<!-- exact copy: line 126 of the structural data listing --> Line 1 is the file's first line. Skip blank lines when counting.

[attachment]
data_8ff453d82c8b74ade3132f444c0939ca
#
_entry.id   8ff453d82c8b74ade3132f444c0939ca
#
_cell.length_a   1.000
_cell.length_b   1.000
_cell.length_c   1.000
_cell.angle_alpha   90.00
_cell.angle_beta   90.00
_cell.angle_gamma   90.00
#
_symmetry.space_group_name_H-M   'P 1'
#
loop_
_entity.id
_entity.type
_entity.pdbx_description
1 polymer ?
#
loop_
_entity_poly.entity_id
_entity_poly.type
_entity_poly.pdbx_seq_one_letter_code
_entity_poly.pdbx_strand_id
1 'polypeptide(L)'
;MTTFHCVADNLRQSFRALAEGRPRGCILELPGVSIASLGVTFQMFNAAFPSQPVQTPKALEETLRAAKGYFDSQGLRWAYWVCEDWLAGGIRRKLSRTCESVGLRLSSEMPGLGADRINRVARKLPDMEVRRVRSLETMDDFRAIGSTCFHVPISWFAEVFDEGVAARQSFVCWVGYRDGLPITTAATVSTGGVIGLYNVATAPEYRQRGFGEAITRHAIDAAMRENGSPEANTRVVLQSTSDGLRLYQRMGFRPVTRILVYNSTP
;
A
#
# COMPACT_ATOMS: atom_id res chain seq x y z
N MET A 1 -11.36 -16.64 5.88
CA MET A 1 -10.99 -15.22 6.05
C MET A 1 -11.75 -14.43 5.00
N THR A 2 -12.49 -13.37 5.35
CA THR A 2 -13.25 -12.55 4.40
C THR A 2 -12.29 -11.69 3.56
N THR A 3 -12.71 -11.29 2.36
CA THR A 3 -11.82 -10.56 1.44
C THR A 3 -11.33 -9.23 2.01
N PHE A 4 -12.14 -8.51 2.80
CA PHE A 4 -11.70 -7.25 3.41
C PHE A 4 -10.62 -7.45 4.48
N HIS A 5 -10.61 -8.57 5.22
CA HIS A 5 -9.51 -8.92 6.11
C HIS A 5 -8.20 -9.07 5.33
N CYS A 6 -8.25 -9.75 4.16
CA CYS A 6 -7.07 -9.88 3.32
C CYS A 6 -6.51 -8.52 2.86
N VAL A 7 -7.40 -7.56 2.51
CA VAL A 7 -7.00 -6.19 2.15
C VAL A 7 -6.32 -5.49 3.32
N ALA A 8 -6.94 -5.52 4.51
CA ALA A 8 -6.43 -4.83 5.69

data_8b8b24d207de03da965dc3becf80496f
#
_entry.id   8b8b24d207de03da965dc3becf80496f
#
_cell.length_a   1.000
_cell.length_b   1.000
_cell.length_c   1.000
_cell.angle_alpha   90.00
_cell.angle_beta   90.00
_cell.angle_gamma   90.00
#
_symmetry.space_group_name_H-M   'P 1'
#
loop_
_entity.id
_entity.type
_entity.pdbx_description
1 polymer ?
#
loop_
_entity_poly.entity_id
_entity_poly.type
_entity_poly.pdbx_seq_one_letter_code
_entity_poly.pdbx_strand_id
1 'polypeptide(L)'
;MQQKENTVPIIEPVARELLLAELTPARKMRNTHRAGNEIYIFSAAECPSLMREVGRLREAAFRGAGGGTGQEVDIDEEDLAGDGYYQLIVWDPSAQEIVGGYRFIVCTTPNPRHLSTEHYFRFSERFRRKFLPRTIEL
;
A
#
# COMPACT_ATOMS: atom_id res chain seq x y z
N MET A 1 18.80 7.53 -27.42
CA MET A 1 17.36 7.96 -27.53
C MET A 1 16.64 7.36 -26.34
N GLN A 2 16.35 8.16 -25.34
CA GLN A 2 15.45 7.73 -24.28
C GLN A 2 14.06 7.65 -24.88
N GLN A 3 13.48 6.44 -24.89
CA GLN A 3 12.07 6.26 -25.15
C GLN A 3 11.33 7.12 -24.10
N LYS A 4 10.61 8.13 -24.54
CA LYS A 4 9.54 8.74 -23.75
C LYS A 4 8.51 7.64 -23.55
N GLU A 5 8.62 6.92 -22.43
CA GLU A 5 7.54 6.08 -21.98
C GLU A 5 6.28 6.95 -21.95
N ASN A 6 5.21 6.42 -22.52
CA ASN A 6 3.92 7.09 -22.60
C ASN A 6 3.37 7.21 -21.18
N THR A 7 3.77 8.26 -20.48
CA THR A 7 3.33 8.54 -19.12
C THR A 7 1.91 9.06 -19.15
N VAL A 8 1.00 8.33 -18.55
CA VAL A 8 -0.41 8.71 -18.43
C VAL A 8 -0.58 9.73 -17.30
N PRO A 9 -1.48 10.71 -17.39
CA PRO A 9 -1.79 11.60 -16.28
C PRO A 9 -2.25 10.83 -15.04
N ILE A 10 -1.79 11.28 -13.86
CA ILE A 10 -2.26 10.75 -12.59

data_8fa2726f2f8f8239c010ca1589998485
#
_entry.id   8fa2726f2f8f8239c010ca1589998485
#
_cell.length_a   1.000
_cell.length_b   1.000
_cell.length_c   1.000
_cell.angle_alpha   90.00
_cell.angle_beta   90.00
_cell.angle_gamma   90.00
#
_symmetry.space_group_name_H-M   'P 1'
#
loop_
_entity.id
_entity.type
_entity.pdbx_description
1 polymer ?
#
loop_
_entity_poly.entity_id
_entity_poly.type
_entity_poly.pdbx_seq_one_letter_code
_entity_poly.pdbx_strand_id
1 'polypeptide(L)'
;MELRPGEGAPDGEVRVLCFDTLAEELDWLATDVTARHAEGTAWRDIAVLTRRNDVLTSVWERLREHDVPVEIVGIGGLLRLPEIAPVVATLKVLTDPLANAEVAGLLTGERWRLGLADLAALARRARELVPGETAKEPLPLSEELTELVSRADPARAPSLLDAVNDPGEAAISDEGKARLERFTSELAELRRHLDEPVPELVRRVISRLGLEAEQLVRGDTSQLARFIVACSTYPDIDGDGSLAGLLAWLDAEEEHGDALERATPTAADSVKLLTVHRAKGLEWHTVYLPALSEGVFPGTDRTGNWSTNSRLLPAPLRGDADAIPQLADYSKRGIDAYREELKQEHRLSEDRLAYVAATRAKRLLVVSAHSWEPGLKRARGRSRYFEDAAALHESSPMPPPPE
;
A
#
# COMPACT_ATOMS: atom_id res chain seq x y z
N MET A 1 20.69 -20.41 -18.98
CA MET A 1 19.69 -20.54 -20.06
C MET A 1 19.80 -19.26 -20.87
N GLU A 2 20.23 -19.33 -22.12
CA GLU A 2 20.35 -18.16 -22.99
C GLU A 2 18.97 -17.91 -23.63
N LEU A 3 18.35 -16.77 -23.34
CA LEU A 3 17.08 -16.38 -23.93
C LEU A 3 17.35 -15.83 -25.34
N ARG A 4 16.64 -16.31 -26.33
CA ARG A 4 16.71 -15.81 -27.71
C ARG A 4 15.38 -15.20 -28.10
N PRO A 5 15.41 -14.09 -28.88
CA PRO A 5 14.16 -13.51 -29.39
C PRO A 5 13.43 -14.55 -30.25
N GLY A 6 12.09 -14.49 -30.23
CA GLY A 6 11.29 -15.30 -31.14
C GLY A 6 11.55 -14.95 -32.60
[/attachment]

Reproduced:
loop_